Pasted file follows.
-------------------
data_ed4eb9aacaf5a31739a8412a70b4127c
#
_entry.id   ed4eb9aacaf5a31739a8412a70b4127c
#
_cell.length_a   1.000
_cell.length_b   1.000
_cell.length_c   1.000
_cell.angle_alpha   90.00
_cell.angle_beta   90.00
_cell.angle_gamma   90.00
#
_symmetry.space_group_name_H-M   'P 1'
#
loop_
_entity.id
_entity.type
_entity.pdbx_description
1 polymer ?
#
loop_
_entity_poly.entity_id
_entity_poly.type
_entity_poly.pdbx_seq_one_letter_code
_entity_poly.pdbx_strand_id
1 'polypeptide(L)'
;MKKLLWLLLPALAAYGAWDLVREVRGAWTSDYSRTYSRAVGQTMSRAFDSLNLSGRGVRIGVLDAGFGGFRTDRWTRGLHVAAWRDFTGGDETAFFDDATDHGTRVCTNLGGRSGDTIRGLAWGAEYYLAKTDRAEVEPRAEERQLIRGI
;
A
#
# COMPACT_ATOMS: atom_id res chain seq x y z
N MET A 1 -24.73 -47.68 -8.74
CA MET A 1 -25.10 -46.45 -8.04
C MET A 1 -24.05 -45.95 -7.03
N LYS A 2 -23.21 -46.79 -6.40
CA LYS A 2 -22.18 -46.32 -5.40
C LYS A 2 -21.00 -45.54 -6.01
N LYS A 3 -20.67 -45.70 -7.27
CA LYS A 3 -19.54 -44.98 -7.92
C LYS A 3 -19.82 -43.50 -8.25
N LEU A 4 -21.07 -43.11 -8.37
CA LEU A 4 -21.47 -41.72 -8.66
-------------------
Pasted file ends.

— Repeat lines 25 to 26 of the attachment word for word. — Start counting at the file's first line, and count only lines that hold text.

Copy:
1 'polypeptide(L)'
;MKKLLWLLLPALAAYGAWDLVREVRGAWTSDYSRTYSRAVGQTMSRAFDSLNLSGRGVRIGVLDAGFGGFRTDRWTRGLHVAAWRDFTGGDETAFFDDATDHGTRVCTNLGGRSGDTIRGLAWGAEYYLAKTDRAEVEPRAEERQLIRGI